One week until implantation. I keep having to remind myself that getting a cochlear implant is only the beginning of the process. It ’s important to remember a few things, such as, nothing can restore “normal” hearing. I believe the best that can be expected is the possibility of being able to better understand what is heard. Being able to take part in a group discussion and actually keep up would be like music to my ears – so to speak.

That being said, what is clearly understood about the CI is that when it is activated, no one knows what the recipient will hear. It is highly unusual to be able to hear and understand clear speech at first. The sound is digitally processed and presented to the auditory nerve. The brain may or may not know what to do with that information at first. Based on my personal experience, my brain often does not know what to do with the information it gets, so I’ll reserve judgement until activation day – May 31. That’s another long month away. I think that I think too much.

It’s been suggested that I go fishing. You know what’s really sad? I’d have to search for my fishing pole. I’m not even sure I have one that works. It’s been that long.

Stay tuned.

One of the sidebar features I have discovered on my journey toward a cochlear implant is support community that is out there. Advanced Bionics ( AB ), the makers of the device I will be getting, provide space for an excellent forum on their web site. There are hundreds of people there from all around the world who either have a cochlear implant ( CI ) or are waiting, as I am, to get one.

I thought I’d check it out and left a short note on the “I’m new here” page about my impending operation. Before long there was a page full of responses from people who were willing to share their experiences and offer encouragement. As in almost every other area of life, talking to “users” is often the best source of useful information. It was very comforting.

I was amazed to find that more than half of those respondents were bilateral recipients of a CI. I have only seen two people with a CI. Both were unilateral recipients. I personally do not know anyone who has one. I follow a blog written by a woman living in New York City who speaks of going out to dinner with three other friends, all of whom had a cochlear implant. Life in the city!

The actual information I have received on the forum has been very helpful for me as I am in the process of making some decisions about some options that are available to me. That’s when talking to someone who has had to make similar choices and who have opinions based on personal experience becomes useful. I’m here to tell you that the personal testimony is alive and well.

One more thing: I found a video of the actual operation and watched it. I’m not sure that was a good idea. But there it is. 🙂

Two weeks now until my operation. I just knew you wanted to know. Thanks for reading. Stay tuned.

By now, just about all my friends know I am Hard Of Hearing (HOH). That being said, only a few know just how HOH I really am. In recent years I have, sometimes conscientiously and sometimes un-conscientiously, withdrawn from “normal” social society. Concerts, meetings, parties and other gatherings of more than a few participants, are impossible for me. If one can not hear, and more importantly, understand then it is a most uncomfortable experience.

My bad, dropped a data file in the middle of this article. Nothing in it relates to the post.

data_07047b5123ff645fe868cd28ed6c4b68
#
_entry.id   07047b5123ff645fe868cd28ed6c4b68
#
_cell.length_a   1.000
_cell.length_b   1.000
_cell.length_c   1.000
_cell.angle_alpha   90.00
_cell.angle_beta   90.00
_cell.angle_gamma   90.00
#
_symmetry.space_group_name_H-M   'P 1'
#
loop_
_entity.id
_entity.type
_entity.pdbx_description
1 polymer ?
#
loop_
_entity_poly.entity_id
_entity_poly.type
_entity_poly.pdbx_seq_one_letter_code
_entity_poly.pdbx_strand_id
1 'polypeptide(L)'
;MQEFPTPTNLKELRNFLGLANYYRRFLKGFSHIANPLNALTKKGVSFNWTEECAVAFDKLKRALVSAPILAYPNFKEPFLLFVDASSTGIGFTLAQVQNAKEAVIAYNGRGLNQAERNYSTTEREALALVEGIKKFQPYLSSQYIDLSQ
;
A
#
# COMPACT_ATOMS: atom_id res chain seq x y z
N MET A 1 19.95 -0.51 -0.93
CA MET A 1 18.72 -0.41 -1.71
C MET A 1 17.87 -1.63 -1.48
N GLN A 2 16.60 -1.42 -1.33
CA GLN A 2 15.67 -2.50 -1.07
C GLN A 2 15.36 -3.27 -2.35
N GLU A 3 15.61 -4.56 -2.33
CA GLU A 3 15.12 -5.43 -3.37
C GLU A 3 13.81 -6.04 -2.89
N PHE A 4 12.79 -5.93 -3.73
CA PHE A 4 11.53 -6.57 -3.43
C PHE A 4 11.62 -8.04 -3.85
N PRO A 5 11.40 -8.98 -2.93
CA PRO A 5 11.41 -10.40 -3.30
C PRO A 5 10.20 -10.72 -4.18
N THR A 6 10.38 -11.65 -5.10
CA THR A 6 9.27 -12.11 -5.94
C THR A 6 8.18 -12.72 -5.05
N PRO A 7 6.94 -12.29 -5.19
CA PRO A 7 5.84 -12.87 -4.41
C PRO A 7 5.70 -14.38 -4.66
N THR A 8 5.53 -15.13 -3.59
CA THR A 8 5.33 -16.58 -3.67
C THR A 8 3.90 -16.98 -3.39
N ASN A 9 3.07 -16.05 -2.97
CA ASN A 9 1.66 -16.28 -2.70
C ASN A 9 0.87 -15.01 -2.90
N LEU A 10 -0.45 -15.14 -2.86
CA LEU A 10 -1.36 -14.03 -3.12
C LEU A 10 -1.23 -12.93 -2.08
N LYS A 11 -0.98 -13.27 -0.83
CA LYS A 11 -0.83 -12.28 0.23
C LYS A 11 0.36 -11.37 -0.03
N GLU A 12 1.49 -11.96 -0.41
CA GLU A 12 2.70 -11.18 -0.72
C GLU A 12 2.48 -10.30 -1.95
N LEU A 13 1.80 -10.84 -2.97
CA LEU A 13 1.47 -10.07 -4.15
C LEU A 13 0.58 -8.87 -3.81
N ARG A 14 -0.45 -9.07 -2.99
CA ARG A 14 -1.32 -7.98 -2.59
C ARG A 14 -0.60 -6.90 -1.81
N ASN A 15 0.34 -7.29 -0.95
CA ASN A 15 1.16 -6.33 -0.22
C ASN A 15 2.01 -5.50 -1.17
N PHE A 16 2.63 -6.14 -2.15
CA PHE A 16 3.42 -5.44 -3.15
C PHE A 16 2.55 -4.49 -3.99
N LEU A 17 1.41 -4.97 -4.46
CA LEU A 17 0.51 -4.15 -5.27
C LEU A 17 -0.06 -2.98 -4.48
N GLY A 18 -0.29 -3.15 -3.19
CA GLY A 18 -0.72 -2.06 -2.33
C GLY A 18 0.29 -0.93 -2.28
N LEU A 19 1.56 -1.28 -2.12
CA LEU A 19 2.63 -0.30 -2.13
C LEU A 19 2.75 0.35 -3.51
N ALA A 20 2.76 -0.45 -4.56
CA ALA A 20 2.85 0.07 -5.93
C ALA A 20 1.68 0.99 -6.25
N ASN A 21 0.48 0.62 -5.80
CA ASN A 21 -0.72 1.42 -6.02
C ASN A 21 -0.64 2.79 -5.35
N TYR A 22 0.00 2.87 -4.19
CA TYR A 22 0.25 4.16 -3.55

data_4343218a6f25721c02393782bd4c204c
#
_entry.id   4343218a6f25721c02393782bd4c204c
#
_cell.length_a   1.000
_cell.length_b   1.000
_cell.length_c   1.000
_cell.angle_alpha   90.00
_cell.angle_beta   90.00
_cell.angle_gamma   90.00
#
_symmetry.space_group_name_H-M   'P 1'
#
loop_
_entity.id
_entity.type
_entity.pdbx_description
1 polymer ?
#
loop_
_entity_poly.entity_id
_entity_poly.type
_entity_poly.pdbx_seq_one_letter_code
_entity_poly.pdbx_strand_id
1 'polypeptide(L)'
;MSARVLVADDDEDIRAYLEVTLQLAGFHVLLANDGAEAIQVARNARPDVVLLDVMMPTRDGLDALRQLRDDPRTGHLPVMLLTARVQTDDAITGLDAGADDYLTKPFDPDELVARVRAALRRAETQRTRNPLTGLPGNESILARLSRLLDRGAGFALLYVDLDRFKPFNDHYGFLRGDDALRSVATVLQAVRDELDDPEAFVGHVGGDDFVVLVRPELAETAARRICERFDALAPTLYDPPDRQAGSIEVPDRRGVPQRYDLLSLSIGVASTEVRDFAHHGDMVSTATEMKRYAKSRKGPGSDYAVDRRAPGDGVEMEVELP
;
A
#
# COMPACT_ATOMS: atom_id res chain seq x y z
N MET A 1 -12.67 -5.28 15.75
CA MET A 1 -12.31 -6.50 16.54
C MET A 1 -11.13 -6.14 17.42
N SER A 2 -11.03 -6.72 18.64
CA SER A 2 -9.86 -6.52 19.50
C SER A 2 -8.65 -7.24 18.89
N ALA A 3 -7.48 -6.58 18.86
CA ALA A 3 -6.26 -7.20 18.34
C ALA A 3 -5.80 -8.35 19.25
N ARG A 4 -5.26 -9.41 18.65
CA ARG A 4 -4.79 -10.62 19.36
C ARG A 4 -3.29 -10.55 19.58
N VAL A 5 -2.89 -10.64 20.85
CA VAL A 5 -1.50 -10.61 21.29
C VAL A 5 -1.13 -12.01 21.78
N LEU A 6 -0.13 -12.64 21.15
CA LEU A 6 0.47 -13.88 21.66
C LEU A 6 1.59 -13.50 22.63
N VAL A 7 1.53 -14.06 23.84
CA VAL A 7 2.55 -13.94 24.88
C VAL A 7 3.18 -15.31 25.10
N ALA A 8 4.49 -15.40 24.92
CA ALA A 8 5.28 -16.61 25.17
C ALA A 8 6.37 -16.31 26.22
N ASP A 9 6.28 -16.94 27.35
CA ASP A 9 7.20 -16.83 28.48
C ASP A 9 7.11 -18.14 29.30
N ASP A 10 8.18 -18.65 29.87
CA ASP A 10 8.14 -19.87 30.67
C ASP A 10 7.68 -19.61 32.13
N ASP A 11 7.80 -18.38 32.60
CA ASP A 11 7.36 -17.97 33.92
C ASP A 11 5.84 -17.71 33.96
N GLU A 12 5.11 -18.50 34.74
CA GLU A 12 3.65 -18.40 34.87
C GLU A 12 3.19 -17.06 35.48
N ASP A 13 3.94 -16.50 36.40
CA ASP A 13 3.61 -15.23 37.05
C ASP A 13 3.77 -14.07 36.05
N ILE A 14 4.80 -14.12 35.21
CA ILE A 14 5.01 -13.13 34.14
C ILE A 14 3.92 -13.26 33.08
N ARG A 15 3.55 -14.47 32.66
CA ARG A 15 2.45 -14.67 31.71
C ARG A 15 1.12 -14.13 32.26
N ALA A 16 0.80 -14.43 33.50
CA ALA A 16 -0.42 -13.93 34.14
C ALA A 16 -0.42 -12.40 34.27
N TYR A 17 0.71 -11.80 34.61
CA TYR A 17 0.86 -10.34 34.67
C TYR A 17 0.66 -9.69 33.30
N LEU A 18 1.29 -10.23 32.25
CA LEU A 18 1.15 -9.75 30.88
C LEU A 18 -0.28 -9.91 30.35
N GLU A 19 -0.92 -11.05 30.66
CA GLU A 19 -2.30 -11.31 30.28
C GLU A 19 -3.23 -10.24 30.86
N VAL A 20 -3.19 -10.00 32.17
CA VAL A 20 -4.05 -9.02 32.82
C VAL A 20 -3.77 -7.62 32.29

It is not easy to confess that after nineteen years wearing hearing aids, that I had never been examined by a Ear Nose and Throat specialist. I’m not sure about why that is, but I decided to ask for such an examination through my primary care physician. Subsequently, I have learned this is not unusual. Unless there is some sudden change in hearing, it is assumed that any problem with hearing is a matter for an audiologist who can prescribe a hearing aid to amplify sound for you.

I had not had an audiogram done in several years. That examination revealed that I had profound asymmetrical sensorineural hearing loss. There was hardly anything useful coming through my left ear and the right ear was seriously affected. The opinion was that if I wanted to pursue it – I was a valid candidate for a cochlear implant.

Moving forward, I am scheduled for implantation on May 6 at Tufts Medical Center in Boston. That sentence just glossed over several months of grappling with insurance, travel arrangements, more examinations and endless waiting that has been the core of this experience to date. It’s hard not to complain, and I do complain, but I am also grateful for the people who have advocated for me and helped me to navigate these stormy medical – insurance waters. Thank you.

I’m sorry, but I have to add this: Single Payor universal health care would fix this in a heartbeat.

Now I wait. My operation is three weeks away and I am a nervous basket case. It could be said that this is a growth experience for me – admitting such a weakness – but I choose to think of it as simple acknowledgement of my delightful humanity. How’s that for a juicy rationalization? Anyway, it’s all I can think about. There is more and I’ll seek to deal with it in later posts. Thank you for reading.

Be well – Stay tuned

Jerry Henderson